Note: This portion of the text was written by Dianne Burnett, breast milk recipient.
“We call Everly Merrytt’s guardian angel.
Merrytt was born on December 6 a few weeks before her due date. Because of her gestational age at birth, she had latch issues that made nursing complicated from the start.
I tried my best and thought I was doing everything I was supposed to do when it came to nursing her. Three weeks passed and she didn’t seem to be gaining much weight and nursing was making life miserable.
Finally, the day after Christmas, I called a lactation specialist to come visit because I knew something wasn’t right. Turns out my mama instinct was right. Although she would nurse for HOURS, she wasn’t actually getting what she needed.
She wasn’t failing to thrive, but she was close. I felt defeated.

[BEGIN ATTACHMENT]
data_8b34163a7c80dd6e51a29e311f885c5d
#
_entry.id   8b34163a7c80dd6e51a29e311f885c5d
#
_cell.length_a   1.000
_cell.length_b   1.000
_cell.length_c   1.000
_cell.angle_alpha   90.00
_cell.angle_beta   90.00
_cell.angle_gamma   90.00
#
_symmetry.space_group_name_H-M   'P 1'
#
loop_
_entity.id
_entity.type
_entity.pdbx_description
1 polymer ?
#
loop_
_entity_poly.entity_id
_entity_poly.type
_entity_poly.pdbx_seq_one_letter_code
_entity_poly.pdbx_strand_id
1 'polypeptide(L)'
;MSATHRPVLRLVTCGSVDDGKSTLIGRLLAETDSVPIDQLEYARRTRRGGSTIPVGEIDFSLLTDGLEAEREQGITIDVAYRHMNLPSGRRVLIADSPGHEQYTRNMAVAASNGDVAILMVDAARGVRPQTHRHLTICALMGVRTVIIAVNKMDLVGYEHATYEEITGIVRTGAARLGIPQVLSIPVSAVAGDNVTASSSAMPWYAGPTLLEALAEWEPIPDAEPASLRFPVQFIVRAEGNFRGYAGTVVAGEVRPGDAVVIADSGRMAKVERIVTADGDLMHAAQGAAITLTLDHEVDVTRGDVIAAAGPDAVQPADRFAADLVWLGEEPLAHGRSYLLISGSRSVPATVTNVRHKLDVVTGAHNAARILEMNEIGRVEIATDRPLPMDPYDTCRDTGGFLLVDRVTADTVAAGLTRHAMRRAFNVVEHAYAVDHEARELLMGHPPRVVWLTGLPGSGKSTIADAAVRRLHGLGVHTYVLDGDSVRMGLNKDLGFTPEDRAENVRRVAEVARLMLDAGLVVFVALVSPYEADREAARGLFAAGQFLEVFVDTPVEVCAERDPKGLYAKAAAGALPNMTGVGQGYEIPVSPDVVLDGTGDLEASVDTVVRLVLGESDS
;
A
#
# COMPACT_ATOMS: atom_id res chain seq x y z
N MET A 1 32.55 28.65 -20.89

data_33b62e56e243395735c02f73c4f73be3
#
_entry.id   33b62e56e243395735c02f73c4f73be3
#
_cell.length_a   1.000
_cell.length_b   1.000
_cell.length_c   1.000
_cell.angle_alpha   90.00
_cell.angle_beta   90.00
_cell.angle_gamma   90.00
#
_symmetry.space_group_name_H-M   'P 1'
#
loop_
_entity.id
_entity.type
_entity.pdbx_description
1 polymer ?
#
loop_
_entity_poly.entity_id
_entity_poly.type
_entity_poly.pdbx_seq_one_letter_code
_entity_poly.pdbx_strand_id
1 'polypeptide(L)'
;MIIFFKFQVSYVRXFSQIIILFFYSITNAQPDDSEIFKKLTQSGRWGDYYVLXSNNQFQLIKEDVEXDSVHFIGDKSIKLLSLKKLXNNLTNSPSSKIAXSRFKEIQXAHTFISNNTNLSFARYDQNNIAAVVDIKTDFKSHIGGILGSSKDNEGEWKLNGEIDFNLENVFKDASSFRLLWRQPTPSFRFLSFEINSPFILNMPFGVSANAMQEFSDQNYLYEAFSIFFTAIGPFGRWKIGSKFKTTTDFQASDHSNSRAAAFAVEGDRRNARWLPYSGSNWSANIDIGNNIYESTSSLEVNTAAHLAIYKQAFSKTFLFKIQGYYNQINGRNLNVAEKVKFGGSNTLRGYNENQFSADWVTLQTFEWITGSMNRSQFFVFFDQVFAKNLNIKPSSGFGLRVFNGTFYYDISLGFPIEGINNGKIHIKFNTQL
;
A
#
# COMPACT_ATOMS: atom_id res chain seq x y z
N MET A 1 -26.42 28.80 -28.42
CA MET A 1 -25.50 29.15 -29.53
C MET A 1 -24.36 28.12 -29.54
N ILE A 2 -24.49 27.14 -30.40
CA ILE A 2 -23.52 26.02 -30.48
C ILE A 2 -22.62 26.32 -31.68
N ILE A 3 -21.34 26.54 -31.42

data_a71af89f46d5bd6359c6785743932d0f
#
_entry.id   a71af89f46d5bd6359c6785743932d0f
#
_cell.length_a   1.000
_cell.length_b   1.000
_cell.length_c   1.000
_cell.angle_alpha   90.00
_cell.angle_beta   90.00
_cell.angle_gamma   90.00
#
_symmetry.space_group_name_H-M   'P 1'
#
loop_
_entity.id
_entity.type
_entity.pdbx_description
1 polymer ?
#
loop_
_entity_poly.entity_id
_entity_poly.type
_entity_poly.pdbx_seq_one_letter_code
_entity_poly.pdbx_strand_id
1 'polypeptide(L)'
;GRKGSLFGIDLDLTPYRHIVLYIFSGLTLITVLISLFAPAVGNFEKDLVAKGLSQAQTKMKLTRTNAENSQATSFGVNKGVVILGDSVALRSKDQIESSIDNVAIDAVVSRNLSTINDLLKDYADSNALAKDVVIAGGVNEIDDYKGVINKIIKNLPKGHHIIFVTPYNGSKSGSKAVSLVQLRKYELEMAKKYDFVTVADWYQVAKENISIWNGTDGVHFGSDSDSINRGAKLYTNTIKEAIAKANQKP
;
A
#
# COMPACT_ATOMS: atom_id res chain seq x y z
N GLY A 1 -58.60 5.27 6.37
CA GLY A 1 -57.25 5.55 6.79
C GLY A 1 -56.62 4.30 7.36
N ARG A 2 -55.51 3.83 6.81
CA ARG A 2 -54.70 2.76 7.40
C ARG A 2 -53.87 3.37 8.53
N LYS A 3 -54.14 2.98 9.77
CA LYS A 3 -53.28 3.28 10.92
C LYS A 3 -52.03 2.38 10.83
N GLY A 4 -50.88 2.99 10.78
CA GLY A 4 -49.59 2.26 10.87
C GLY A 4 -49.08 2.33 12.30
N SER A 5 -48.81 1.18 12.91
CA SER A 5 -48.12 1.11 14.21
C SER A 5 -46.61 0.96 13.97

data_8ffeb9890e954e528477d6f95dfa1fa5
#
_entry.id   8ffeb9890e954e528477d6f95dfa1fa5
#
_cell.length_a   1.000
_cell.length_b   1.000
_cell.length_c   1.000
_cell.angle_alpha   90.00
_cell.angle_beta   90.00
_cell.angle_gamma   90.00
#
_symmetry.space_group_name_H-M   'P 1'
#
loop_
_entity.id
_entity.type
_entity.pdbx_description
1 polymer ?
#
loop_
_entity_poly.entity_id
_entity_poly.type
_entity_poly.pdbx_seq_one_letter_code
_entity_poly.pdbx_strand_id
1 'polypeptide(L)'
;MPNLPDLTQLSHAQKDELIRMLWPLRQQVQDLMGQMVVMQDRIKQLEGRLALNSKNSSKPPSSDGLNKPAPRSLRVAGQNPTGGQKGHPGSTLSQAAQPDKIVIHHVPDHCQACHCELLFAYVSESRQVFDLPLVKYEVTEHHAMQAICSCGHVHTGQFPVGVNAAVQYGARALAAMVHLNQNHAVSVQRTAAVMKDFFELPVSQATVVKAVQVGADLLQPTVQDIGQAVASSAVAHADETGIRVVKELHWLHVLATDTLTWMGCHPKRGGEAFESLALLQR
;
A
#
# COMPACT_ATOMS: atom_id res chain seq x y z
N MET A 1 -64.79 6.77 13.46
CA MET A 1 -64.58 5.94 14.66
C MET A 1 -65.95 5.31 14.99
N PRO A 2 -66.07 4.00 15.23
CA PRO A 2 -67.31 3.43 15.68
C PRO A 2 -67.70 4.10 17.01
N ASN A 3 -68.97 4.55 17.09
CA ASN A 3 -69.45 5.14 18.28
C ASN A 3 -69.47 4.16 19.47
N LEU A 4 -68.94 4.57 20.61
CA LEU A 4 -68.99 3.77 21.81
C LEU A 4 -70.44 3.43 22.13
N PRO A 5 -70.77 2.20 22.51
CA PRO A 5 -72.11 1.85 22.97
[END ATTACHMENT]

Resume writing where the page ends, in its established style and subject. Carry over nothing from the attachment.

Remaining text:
At the suggestion of the specialist, we began triple feeding and supplementing with formula as needed. Triple feeding isn’t sustainable and I wore out quickly. Merrytt was gaining but I was exhausted.
On top of that, we noticed she didn’t tolerate the formula like she did the breast milk, so I was trying my best to pump more milk. I began supplements, power pumping, drinking water like crazy, eating oatmeal and lactation cookies; you name it, I was doing it but noticed no change.
A week later after finally getting feeding on track, we both came down with thrush that made nursing so uncomfortable for me. We finally got meds for both of us and began treatment when Merrytt came down with respiratory syncytial virus (RSV).
RSV in a 4-week-old is one of the scariest things as a mama I have experienced. Once she became ill with RSV, she started refusing to nurse. I had hit my limit and felt defeated again.
Kindness From A Stranger